"3. That we deny or compromise the truth God has given us if we strategize our witness in such a way that we focus first on those Christian truths most acceptable to Muslims, leaving more difficult truths for later in the process." How many times have evangelicals engaged Jehovah's Witnesses over trinitarian theology as part of an "evangelistic" attempt only to come away with both parties more deeply entrenched in their respective theologies? Is it possible that we put the doctrinal cart before the horse (not to mention unnecessary stumbling blocks) by asking the new religionist to assent to doctrinal truths that may not be paramount in the initial stages of convesion and which might well be apprehended better in growing discipleship? Is assent to creedal orthodoxy the best place to start with new religionists as potential converts? If it is, why then don't we start this way with our children where we are satisfied with simple faith rather than a systematic theology.

"7. That the lack of love we often manifest in our approaches to witness has nothing to do with the way hearers perceive the love of the Christ we recommend." I know that evangelicals feel they are loving when they stand outside the Manti pageant, or new temple openings, or other events and sites, and pass out literature or hold up signs viewed by LDS as demeaning of the sacred. But regardless of evangelical intent the perception on our hearers is that we are doing anything but demonstrating the love of Christ.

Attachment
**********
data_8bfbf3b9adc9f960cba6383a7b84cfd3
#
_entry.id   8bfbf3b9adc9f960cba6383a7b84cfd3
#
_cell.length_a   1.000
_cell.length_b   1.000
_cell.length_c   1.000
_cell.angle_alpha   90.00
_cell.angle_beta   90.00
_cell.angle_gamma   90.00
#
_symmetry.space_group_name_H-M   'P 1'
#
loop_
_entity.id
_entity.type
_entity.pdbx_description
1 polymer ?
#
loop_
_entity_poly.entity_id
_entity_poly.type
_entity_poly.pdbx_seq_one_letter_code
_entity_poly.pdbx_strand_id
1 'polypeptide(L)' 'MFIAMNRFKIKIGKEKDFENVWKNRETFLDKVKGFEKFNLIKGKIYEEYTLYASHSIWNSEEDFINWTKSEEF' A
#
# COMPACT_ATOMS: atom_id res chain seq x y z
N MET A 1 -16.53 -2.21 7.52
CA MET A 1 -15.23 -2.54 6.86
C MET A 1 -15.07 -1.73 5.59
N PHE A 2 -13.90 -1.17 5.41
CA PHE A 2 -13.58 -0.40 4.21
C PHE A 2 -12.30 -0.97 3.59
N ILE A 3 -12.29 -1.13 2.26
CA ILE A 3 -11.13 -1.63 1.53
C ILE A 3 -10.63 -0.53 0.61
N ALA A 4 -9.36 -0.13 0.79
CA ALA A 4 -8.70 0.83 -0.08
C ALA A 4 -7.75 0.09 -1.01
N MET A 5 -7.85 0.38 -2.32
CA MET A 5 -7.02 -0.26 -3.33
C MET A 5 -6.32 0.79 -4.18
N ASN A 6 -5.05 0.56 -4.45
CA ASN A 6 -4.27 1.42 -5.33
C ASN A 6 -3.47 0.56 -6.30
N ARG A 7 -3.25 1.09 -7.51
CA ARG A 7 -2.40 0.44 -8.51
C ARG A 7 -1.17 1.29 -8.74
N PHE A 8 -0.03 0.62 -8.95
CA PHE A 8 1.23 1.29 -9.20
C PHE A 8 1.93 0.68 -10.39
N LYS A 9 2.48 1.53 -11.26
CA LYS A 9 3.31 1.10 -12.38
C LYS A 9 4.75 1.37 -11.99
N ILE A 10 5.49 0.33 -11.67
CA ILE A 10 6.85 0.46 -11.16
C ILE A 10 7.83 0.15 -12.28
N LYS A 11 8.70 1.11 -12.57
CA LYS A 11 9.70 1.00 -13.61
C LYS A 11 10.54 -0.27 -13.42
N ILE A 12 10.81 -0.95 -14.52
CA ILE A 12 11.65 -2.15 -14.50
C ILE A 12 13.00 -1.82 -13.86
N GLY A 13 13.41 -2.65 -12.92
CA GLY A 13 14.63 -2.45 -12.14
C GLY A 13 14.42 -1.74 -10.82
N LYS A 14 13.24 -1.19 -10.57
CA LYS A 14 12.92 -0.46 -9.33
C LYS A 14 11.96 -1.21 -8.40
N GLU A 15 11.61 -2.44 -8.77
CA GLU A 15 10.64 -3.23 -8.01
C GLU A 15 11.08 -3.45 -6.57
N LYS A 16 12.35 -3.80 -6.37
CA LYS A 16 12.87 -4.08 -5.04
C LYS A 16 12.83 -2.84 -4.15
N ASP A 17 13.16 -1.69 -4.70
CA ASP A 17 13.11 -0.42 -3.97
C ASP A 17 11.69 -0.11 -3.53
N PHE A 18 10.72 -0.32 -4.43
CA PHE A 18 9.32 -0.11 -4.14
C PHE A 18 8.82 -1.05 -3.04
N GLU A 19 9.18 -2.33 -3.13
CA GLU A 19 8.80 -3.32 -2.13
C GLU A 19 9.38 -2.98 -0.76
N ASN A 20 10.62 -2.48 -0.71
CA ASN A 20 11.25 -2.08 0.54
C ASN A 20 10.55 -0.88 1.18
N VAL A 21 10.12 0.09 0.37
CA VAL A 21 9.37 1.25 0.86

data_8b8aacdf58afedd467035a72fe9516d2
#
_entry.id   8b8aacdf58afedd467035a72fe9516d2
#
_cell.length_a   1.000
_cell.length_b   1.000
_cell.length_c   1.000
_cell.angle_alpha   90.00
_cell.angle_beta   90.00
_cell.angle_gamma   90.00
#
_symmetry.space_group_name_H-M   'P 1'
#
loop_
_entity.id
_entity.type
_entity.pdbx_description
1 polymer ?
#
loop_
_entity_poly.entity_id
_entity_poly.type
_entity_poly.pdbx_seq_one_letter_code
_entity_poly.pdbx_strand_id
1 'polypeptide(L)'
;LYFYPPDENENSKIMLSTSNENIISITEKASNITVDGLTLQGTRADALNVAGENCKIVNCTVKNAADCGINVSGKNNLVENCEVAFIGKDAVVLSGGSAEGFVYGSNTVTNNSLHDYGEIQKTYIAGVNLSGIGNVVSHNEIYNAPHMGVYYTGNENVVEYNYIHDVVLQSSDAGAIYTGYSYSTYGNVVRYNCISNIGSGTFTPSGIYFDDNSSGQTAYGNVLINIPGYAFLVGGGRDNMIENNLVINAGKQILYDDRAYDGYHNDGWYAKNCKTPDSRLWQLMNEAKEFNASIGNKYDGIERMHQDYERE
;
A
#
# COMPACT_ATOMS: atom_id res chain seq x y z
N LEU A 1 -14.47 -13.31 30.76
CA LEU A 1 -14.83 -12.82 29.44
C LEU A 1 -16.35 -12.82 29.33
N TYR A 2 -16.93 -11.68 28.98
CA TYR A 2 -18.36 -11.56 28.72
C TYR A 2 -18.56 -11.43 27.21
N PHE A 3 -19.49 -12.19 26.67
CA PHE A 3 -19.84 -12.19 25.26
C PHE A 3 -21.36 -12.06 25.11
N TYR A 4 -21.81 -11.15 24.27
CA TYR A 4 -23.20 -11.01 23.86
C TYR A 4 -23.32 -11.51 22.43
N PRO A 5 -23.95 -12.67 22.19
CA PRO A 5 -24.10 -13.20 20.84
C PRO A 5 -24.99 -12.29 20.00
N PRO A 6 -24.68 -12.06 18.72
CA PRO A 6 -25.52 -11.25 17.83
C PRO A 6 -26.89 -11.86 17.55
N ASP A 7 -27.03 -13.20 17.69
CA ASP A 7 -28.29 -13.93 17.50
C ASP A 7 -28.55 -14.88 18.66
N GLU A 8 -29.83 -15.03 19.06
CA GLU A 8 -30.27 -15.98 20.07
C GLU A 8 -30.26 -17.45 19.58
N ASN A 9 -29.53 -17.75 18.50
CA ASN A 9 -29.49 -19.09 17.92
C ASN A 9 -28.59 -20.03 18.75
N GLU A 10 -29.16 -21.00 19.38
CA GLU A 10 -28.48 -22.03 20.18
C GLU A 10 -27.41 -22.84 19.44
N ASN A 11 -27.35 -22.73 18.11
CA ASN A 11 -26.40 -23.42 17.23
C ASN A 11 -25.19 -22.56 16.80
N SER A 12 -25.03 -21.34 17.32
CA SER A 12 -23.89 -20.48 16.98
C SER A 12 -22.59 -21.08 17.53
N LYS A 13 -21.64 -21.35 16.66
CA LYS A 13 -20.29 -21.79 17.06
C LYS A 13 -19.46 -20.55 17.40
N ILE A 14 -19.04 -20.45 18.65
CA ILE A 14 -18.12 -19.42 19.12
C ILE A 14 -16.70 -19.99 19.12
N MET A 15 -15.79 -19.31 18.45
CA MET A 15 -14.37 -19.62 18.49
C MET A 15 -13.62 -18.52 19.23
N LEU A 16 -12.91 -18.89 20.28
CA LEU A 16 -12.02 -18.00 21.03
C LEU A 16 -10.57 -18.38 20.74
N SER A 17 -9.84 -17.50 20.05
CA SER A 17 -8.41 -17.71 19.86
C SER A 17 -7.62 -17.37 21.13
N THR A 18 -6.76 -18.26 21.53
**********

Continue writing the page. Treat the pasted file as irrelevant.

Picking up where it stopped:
Kraft includes discussion of other assumptions evangelicals make in traditional approaches to Muslims, and then follows this with five aspects that inform a more culturally-sensitive aproach to Muslims, that are also applicable to mission to new religions.

After reading the article, and reflecting on Kraft's ideas, I have to say that I'm with him, in both Muslim and new religion contexts. I have a strong distaste for the combative approach. But unfortunately I don't think it will disappear any time soon.


Anonymous said...


The flip side of this issue is whether we should be more combatative towards unmissional evangelicals.

As you noted, Jesus saved his most combatative material for the ones who knew much yet practiced little.

I am of two minds with this. One the one hand, where a softer approach wins an audience, sure. But where hard heartedness towards the lost AND THEIR CONCERNS has set in are we justified blitzing them. Sometimes I find they don't respect you till you give them a theological bloody nose.

John W. Morehead said...

Sadly, I agree with you, Matt. I think there are many ironies here. Evangelicals shake their heads at the Pharisees and yet act very much like them when it comes to the new spiritualities (in my view). And while they believe that the biblical texts that describe Jesus' harsh denunciation of the Pharisees should serve as models for our approach to new religions, in fact, this may be the way we should approach evangelical religious leaders!

While I wish we could simply do our best to forumulate, experiment with and model a different way, I fear that with those who advocative a combative approach a combative response to them is the only thing that really "registers." Perhaps sometimes a theological bloody nose is in order within one's own theological camp, as Jesus himself exemplified.